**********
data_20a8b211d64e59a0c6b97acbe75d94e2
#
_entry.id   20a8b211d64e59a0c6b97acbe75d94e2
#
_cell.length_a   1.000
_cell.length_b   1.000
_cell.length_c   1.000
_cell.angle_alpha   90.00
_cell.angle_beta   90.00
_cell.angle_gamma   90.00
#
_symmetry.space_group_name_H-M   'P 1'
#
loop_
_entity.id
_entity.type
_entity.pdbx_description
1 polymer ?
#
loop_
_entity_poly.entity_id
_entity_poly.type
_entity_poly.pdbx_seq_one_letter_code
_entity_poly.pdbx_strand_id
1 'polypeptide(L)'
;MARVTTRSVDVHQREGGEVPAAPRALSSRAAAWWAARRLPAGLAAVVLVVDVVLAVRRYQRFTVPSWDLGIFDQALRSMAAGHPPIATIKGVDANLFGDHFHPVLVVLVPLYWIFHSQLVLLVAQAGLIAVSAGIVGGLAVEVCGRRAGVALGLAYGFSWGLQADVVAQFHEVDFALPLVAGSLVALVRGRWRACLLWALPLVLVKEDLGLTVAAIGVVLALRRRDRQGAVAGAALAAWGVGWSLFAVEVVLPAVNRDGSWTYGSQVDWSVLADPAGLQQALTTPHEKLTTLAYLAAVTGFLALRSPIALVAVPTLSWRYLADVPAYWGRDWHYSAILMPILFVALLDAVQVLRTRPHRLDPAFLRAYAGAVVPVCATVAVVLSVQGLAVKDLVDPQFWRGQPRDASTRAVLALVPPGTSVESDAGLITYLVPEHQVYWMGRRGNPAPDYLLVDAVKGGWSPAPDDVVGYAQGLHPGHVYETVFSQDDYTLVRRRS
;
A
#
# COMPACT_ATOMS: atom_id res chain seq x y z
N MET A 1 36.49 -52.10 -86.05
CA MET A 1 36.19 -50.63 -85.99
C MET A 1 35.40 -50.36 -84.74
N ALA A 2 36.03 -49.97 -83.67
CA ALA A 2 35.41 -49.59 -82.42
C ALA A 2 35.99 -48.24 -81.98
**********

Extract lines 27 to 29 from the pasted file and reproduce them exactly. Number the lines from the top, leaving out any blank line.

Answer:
;
A
#